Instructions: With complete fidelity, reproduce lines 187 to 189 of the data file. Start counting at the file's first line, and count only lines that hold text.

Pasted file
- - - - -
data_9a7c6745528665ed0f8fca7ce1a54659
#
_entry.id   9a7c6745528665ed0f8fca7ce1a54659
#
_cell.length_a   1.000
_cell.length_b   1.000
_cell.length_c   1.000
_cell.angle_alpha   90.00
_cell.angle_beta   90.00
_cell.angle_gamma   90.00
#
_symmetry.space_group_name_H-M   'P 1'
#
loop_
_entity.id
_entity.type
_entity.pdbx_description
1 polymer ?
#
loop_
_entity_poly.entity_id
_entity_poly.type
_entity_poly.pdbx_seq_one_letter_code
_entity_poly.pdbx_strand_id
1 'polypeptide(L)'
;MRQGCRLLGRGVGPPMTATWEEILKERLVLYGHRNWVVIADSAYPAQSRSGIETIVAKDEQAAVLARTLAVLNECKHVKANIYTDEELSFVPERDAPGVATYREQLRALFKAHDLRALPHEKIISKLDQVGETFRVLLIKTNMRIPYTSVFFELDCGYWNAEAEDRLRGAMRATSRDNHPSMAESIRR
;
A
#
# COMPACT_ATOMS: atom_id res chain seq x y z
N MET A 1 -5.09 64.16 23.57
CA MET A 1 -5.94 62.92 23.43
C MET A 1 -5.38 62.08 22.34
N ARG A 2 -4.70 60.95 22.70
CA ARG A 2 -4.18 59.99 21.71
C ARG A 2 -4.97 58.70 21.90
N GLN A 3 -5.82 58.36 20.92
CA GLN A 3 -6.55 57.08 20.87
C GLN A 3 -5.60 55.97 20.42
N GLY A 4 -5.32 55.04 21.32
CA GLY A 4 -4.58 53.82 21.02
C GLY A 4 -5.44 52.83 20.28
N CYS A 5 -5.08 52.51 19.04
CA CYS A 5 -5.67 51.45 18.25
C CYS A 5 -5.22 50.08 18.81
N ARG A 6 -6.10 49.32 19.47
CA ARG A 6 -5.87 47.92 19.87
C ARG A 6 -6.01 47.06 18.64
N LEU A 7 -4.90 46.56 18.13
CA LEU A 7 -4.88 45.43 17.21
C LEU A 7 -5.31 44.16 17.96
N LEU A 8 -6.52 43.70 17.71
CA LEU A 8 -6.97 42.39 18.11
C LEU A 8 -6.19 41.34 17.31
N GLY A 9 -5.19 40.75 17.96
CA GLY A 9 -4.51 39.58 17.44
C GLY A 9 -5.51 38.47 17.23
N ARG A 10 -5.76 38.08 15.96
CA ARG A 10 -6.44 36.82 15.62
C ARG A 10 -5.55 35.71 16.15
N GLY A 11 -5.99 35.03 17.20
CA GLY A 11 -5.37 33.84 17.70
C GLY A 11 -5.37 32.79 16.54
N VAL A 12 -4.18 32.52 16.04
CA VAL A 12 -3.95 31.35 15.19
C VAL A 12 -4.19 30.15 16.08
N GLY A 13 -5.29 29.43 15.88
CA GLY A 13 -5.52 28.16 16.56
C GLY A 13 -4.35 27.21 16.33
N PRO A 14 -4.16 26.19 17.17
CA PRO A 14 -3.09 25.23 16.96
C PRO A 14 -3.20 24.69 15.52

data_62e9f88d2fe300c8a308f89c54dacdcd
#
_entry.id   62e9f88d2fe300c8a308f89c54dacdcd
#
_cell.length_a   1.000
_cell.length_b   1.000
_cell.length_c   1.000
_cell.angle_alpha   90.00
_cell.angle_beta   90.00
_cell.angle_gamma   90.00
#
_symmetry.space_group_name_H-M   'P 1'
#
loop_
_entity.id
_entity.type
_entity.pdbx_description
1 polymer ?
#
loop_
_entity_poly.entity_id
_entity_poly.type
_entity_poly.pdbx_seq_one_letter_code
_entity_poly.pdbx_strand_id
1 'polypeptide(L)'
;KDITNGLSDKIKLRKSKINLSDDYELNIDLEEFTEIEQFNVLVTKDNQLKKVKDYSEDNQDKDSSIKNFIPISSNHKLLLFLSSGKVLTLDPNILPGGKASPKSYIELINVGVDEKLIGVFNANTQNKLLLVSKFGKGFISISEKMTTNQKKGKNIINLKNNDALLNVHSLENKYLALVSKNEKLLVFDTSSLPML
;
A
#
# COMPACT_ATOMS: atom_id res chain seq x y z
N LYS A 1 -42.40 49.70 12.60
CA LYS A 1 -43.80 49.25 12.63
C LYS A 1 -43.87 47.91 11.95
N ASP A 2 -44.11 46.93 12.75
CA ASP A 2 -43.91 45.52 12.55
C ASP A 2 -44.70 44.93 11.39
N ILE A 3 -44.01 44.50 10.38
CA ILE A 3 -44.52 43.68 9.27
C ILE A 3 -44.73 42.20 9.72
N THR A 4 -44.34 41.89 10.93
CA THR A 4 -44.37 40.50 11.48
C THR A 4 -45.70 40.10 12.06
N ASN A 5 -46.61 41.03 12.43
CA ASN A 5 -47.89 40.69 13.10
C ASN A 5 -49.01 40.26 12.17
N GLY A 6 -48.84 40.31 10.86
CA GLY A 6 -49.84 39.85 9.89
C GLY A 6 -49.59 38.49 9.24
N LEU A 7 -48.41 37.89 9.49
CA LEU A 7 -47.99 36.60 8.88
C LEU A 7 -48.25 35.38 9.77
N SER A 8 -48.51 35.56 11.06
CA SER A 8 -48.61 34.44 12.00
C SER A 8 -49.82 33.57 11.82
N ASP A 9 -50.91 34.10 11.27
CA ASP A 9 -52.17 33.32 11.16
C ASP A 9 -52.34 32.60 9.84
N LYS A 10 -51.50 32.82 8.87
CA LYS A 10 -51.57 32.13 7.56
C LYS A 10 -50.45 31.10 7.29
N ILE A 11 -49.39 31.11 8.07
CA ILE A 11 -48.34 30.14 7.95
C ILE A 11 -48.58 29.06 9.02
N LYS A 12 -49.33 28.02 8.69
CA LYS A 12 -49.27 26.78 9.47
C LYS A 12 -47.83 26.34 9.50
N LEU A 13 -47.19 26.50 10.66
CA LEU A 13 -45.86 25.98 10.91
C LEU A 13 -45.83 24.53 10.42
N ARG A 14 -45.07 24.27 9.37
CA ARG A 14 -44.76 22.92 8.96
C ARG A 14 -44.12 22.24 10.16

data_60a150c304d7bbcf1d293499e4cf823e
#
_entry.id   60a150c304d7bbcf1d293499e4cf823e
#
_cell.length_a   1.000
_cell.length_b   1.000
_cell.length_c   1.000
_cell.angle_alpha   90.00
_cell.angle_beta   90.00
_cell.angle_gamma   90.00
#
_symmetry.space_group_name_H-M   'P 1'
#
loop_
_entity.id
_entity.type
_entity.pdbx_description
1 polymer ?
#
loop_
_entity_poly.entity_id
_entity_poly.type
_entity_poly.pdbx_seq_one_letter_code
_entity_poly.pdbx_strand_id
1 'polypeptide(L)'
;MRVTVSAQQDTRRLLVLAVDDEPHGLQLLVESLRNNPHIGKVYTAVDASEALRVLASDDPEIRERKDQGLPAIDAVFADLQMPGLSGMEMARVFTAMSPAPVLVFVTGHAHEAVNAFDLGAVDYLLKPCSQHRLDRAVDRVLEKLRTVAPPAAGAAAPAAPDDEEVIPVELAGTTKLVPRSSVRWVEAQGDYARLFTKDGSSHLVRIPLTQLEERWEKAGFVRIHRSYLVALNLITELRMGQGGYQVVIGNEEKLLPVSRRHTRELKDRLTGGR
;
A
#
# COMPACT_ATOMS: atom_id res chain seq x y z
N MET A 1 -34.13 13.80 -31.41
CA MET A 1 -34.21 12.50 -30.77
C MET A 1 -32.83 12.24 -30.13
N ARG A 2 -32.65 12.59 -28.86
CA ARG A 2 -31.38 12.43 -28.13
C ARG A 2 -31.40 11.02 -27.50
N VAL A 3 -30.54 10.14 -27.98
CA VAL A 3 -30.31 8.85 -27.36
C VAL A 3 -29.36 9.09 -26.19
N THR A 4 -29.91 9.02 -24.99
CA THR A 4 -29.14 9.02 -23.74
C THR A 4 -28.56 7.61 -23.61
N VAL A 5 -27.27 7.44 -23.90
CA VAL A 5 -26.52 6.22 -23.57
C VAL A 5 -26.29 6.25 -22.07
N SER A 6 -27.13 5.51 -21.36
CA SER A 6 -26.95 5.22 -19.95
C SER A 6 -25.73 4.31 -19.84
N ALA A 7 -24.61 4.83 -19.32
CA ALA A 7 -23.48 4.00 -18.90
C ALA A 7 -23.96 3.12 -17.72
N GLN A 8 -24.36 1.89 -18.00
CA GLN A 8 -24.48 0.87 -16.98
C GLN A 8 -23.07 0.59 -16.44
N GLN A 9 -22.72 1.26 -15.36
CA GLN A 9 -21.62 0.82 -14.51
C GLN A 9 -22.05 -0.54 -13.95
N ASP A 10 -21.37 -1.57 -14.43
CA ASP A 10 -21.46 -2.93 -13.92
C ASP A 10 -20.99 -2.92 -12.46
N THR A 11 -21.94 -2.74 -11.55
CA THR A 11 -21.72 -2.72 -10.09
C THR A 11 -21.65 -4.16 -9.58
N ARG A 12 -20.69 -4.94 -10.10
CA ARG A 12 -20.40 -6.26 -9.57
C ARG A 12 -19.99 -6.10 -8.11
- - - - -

N VAL A 5 -27.27 7.44 -23.90
CA VAL A 5 -26.52 6.22 -23.57
C VAL A 5 -26.29 6.25 -22.07